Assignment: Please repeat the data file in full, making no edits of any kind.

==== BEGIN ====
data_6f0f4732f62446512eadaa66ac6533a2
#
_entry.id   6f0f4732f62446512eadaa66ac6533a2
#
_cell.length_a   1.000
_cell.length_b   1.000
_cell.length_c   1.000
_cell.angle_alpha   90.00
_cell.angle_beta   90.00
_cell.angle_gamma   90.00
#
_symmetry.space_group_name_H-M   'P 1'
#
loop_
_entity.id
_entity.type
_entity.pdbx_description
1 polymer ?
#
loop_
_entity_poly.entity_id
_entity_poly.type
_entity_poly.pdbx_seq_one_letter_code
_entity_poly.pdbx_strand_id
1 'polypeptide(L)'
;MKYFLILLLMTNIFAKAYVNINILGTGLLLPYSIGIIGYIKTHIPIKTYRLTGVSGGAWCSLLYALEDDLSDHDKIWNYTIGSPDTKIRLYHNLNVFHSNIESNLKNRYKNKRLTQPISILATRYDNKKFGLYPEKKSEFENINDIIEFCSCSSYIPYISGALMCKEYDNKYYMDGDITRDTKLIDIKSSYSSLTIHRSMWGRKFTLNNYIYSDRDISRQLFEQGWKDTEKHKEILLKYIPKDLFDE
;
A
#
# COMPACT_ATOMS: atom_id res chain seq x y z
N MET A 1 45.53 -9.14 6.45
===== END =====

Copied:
data_6f0f4732f62446512eadaa66ac6533a2
#
_entry.id   6f0f4732f62446512eadaa66ac6533a2
#
_cell.length_a   1.000
_cell.length_b   1.000
_cell.length_c   1.000
_cell.angle_alpha   90.00
_cell.angle_beta   90.00
_cell.angle_gamma   90.00
#
_symmetry.space_group_name_H-M   'P 1'
#
loop_
_entity.id
_entity.type
_entity.pdbx_description
1 polymer ?
#
loop_
_entity_poly.entity_id
_entity_poly.type
_entity_poly.pdbx_seq_one_letter_code
_entity_poly.pdbx_strand_id
1 'polypeptide(L)'
;MKYFLILLLMTNIFAKAYVNINILGTGLLLPYSIGIIGYIKTHIPIKTYRLTGVSGGAWCSLLYALEDDLSDHDKIWNYTIGSPDTKIRLYHNLNVFHSNIESNLKNRYKNKRLTQPISILATRYDNKKFGLYPEKKSEFENINDIIEFCSCSSYIPYISGALMCKEYDNKYYMDGDITRDTKLIDIKSSYSSLTIHRSMWGRKFTLNNYIYSDRDISRQLFEQGWKDTEKHKEILLKYIPKDLFDE
;
A
#
# COMPACT_ATOMS: atom_id res chain seq x y z
N MET A 1 45.53 -9.14 6.45